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Empire’s Racketeers

Pankaj Mishra interviewed by Wajahat Ali

PANKAJ MISHRA DOES NOT suffer fools. Born and raised in North India, the forty-eight-year-old writer was expected to join the civil service after graduating from university; instead he moved to a small village in the Himalayas for five years and wrote literary reviews for the Indian press. In 1995 he published his first book, a travelogue populated by colorful and diverse characters living at the intersection of globalization and Indian tradition. Since then, he has turned out numerous essays, edited an anthology, and published a novel and five books of nonfiction, using his incisive pen to expose the devastating consequences of Western imperialism, globalization, and capitalism.

Five years ago I interviewed Mishra in these pages to discuss his book From the Ruins of Empire (2012), which crafted an epic narrative of Middle Eastern and Asian communities seeking empowerment after centuries of European colonization. Mishra has since turned his focus to the origins of modern reactionary forces—from the Islamic State to Brexit and the presidency of Donald Trump. Longlisted for the Orwell Prize, his latest book, Age of Anger (2017), seeks to explain why millionsfeel disenchanted by promises of the progress that was supposed to be delivered by liberal democracy. He traces this phenomenon to the eighteenth and nineteenth centuries, when communities in Africa and Asia were crushed under the imperial wheels of Enlightenment. These ideologies of the elite could not operate, he says, without “intellectual racketeers,” the thought leaders who subordinate their intellect and conscience to gain access to power and wealth. Among the current iteration of thought leaders, those now shilling for neoliberalism instead of Enlightenment, he has publicly blasted psychologist and best-selling author Jordan Peterson, whom he accuses of peddling “right-wing pieties seductively mythologized for our current lost generations.”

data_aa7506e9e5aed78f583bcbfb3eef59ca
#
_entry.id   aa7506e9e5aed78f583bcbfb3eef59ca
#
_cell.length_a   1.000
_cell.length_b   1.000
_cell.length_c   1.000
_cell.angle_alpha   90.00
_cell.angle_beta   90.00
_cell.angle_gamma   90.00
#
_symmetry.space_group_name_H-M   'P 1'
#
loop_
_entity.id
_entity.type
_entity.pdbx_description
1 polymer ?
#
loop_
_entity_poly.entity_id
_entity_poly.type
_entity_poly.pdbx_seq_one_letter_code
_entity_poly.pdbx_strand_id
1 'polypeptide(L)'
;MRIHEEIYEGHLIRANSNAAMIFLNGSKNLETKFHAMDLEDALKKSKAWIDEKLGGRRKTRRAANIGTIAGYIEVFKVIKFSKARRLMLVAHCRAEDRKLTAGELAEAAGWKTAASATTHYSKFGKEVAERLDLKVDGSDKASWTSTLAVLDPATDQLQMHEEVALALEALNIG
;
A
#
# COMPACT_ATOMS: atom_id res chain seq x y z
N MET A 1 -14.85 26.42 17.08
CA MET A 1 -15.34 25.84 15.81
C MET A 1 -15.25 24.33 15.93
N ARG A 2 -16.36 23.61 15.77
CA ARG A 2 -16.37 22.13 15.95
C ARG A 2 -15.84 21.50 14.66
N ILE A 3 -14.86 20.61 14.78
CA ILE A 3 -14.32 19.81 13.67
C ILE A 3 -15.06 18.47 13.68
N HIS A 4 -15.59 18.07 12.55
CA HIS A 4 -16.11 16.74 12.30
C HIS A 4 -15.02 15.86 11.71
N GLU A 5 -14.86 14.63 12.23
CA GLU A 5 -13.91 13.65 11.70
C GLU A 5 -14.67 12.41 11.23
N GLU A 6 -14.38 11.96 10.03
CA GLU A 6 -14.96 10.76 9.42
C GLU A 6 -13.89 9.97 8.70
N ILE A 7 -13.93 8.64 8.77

In this exchange, Mishra and I discuss Trump’s America First isolationism and its consequences for a rising Asia; the rise of right-wing Hindu nationalism under Indian Prime Minister Narendra Modi; Europe’s flirtation with authoritarianism and anti-immigrant hysteria; and the role of the public intellectual in the face of imperial injustice.

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About Boston Review

Paperback, 128 pages “All history,” writes Maximillian Alvarez in his contribution to this issue, “is the history of empire—a bid for control of that greatest expanse of territory, the past.” Evil Empire confronts these histories head-on, exploring the motivations, consequences, and surprising resiliency of empire and its narratives. Contributors grapple with the economic, technological, racial, and rhetorical elements of U.S. power and show how the effects are far-reaching and, in many ways, self-defeating. Drawing on a range of disciplines—from political science to science fiction—our authors approach the theme with imagination and urgency, animated by the desire to strengthen the fight for a better future. Featuring Nikhil Pal Singh, Arundhati Roy interviewed by Avni Sejpal, Roxanne Dunbar-Ortiz, Yuri Herrera translated by Lisa Dillman, Pankaj Mishra interviewed by Wajahat Ali, Frank Pasquale, Adom Getachew, Maximillian Alvarez, Jeanne Morefield, Michael Kimmage, Stuart Schrader, Marisol LeBrón, and Mark Bould.